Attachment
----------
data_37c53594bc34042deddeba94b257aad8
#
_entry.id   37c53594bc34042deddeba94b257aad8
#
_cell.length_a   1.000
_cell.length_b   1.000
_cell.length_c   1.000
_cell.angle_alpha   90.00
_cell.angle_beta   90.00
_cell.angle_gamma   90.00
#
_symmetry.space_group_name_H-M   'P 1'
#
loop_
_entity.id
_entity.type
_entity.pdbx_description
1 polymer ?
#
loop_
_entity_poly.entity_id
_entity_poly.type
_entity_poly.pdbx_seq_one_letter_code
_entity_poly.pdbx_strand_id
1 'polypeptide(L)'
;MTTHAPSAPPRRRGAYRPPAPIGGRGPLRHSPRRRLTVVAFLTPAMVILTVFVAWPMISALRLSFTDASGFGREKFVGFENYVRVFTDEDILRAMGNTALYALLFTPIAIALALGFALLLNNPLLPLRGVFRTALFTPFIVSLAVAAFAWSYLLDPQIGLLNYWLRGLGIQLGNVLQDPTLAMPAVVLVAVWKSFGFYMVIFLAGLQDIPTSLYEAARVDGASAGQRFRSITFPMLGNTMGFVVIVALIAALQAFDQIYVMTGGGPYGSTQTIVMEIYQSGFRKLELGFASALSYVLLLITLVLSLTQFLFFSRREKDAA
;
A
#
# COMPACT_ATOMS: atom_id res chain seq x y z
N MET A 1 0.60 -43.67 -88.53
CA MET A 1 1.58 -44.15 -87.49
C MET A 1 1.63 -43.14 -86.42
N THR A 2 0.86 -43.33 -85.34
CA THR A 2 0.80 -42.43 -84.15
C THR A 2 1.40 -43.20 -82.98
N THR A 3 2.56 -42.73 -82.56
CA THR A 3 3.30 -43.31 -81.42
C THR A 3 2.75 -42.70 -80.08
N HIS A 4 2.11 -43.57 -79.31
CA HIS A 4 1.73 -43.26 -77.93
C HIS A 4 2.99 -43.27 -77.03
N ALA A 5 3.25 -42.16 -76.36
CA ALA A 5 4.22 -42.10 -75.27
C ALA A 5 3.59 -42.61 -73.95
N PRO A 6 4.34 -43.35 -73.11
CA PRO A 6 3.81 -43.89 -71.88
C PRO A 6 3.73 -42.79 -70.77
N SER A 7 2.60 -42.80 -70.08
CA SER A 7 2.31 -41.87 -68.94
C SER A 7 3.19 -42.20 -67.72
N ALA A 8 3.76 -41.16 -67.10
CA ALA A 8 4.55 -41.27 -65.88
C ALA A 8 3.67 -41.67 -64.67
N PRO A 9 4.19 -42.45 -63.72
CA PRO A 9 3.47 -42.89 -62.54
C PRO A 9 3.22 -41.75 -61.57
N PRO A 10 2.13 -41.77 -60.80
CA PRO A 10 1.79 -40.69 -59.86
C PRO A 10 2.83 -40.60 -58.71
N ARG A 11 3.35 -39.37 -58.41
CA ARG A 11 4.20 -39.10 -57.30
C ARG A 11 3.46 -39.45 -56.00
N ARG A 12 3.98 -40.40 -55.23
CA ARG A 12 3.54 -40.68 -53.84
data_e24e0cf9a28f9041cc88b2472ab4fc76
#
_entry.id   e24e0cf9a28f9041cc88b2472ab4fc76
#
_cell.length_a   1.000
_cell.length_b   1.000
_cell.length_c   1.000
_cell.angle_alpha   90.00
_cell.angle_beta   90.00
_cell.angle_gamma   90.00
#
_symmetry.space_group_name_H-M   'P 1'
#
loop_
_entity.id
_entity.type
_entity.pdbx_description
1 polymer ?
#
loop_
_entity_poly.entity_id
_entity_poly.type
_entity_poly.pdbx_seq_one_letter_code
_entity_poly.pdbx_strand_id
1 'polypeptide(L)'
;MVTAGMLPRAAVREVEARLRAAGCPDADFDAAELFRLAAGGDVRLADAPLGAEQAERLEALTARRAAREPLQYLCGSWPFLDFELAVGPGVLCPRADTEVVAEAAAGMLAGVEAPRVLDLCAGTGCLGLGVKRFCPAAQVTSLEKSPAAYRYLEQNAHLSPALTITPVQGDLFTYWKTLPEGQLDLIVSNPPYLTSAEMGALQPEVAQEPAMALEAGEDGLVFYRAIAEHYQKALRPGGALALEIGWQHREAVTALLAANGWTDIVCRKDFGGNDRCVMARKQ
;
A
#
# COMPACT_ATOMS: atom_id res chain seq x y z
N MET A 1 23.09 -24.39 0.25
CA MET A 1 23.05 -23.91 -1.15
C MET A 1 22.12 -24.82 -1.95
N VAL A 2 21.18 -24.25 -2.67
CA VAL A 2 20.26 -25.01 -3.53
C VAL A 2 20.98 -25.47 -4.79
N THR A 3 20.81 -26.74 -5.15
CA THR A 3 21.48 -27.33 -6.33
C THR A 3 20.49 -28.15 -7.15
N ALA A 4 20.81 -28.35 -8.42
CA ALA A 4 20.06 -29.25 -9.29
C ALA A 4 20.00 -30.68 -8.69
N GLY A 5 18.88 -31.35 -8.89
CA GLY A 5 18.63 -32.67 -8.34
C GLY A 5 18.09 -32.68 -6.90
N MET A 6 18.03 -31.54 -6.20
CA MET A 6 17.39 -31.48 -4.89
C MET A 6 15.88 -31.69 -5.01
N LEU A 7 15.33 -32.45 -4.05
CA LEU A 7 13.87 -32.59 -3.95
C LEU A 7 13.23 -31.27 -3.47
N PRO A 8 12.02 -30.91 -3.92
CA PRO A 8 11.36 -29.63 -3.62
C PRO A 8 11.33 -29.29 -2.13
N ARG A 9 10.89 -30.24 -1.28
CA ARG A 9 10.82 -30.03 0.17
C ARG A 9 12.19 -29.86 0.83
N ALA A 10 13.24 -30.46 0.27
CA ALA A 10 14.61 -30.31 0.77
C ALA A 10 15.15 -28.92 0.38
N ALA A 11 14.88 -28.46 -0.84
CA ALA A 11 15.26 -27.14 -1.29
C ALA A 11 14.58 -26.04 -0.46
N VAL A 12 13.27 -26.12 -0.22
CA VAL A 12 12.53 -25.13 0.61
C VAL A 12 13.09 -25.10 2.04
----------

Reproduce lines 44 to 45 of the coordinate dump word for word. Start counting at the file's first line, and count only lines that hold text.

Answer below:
CA ALA A 5 4.22 -42.10 -75.27
C ALA A 5 3.59 -42.61 -73.95